*Any of these may prove very easy or abominably difficult. If all else fails, go to a civilian doctor on your own. If you can't afford any substantial fee, try calling that doctor's office or the local medical society to say: "I'm in the service and I can't afford to pay much, but I need help." There are doctors who will willingly see you. Be sure to bring along your records to avoid expensive retesting.
*In all these cases, the polite request, always the thing to try first, may not do the job. In that case, insist. Keep insisting. In reporter Spolar's opinion: "The people who get the best care in the military are the aggressive people." This may not be easy if you're a dependent or low-ranking. But remember: just because medical officers outrank you does not mean they can give you orders about medical treatment. They should have nothing to do with your status or promotions in your own unit.
*If surgery or some other invasive procedure is involved, you will be asked to sign a consent form. If you haven't received reasonable answers to your questions -- or your requests for consultation or other opinions -- you don't have to sign it or consent to any form of treatment. This is obviously not a step to be taken lightly. You may be in acute need of the treatment. But if all else has failed, such a refusal may get you the answers or consultations you want.
*There are other people, too, you can ask to see if dissatisfied. You can ask to see the chief of service (the doctor in charge of that kind of care). Or, every service person's right, you can ask to see the hospital's or clinic's commanding officer.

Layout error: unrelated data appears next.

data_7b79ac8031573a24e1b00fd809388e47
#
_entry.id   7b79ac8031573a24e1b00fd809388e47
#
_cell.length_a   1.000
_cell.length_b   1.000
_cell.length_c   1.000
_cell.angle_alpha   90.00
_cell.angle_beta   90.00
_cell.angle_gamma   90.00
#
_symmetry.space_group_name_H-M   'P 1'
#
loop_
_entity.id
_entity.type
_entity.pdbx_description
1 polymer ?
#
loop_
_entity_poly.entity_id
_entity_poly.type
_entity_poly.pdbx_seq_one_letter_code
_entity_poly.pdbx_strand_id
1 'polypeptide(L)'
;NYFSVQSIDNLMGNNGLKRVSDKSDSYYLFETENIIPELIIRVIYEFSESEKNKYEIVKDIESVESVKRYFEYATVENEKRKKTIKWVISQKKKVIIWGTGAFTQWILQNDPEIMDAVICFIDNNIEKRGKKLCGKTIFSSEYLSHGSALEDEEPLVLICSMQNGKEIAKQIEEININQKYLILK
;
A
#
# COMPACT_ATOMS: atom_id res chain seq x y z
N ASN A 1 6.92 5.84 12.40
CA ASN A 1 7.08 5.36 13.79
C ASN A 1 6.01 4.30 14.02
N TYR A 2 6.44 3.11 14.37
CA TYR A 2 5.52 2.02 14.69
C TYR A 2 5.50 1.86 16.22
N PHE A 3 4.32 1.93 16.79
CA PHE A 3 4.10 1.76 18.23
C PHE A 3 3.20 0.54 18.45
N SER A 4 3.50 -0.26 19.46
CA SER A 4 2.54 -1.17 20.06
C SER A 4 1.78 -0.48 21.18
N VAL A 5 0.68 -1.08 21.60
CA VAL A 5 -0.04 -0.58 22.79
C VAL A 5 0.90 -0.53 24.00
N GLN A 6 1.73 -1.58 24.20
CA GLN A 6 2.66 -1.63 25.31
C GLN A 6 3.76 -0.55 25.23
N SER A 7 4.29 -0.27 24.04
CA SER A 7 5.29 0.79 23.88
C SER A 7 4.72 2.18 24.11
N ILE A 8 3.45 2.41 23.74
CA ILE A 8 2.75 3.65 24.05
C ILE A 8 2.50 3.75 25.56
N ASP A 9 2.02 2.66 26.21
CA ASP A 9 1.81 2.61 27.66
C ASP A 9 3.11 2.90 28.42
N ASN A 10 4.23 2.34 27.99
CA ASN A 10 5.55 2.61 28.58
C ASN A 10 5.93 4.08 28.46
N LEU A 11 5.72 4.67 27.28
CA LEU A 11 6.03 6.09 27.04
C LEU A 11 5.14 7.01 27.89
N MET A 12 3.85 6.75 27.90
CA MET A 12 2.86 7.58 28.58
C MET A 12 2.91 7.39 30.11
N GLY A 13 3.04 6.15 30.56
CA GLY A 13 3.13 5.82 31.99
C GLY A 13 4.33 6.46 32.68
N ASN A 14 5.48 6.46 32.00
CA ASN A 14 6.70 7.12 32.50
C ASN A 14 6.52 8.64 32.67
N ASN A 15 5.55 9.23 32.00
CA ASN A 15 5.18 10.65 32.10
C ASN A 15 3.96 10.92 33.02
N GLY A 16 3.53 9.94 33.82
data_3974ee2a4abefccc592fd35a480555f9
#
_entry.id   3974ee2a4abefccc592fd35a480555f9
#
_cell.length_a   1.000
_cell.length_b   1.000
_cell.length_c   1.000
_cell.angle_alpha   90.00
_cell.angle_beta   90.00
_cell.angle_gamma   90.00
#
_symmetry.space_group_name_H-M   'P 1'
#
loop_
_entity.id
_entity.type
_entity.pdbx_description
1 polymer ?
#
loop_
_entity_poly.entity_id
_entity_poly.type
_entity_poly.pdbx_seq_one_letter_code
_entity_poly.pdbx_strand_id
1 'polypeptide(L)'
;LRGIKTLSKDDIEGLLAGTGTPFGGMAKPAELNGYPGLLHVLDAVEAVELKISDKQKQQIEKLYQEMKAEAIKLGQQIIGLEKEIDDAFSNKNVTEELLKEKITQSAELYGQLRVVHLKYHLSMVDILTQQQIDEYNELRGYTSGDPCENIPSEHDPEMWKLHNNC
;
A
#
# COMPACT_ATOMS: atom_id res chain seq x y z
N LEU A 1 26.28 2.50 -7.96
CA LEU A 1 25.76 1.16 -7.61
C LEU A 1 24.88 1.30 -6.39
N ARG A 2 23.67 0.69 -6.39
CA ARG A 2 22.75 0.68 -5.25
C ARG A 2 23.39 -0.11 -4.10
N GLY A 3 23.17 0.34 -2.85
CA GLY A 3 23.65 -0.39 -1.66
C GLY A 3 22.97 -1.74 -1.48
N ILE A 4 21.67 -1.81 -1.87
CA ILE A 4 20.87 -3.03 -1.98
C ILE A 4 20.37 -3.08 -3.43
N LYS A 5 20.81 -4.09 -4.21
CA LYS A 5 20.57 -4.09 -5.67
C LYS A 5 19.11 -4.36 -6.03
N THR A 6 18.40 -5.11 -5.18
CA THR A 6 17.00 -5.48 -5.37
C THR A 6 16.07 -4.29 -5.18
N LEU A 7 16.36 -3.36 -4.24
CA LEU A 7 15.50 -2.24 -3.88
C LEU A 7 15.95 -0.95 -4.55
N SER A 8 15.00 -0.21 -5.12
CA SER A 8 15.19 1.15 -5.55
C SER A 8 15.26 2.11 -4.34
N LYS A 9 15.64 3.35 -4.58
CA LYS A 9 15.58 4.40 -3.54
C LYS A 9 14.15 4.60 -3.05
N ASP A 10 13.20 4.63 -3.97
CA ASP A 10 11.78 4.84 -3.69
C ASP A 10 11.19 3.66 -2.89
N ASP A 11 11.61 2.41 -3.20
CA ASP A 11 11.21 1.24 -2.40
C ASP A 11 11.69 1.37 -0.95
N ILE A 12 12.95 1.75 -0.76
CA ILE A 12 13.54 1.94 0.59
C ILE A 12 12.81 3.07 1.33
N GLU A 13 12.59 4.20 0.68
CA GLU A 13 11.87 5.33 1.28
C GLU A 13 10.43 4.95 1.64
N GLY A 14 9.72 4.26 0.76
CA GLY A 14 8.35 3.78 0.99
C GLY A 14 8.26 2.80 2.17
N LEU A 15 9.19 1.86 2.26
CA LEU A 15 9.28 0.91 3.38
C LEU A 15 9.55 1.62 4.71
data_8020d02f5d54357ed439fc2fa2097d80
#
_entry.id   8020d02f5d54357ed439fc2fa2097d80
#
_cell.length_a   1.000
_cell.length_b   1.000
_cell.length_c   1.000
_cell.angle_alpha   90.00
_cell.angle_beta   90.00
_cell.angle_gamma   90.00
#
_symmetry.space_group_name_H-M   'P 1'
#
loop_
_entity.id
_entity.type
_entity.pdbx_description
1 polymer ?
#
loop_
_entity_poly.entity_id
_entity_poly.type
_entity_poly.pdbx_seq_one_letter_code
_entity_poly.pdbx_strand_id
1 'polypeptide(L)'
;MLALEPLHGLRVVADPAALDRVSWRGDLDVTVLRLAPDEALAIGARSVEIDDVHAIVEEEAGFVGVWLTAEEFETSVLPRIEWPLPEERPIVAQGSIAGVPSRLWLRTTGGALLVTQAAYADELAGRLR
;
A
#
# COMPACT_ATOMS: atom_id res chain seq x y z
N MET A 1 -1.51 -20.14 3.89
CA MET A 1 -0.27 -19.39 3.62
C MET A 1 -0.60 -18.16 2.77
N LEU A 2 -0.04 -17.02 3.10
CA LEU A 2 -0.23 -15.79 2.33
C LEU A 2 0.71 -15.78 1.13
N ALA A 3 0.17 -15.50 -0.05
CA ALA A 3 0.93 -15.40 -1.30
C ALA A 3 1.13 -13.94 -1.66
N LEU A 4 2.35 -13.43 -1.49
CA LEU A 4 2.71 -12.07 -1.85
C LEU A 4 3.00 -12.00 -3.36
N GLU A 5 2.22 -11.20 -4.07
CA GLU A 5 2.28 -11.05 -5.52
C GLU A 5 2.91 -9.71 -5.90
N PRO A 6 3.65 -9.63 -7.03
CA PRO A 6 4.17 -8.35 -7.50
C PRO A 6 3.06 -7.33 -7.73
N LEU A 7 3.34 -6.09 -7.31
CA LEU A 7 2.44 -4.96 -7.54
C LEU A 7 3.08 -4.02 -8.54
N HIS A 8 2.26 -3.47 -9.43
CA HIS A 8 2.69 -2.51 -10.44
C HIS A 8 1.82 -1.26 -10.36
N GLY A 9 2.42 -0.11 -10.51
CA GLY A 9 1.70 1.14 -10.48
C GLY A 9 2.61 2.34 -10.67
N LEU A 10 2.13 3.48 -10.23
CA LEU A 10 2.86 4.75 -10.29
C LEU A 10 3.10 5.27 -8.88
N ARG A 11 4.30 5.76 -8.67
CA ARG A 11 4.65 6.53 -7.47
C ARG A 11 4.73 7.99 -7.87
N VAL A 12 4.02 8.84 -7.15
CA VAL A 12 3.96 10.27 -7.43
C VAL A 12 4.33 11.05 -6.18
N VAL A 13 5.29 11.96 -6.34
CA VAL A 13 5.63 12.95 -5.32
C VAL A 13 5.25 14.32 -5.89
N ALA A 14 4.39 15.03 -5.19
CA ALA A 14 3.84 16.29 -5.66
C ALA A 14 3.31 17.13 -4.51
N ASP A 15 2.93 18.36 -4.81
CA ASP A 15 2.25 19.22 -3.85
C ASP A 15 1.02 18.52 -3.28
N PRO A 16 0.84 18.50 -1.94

*If refused, write the C.O. a letter. I am told that good medical commanders pay attention to such complaints. In the light of today's events, any officer who denies your request to see a higher-up may himself or herself get into trouble. Some commanding officers designate their second in command or executive officer to handle patients' problems. One former Navy second-in-command told me that "at our hospital I personally went around and touched and talked to every patient three times a week, and in intensive care, every day." I would suspect care was good at that hospital.
*Ask the commanding officer of your own, non-medical unit to help you. Good commanding officers look after their people, and are just as likely as you to be concerned about the medical system.
*Finally, some military hospital commanders have named well-qualified, well-backed patient representatives to hear complaints or problems and try to solve them. Such a person can be either highly effective or powerless depending on the person and the authority he or she is given.
Obviously, the patient representative, if one exists, is the person to see before bugging a hospital's C.O.
Next Week: A doctor whose patients set his salary and fees.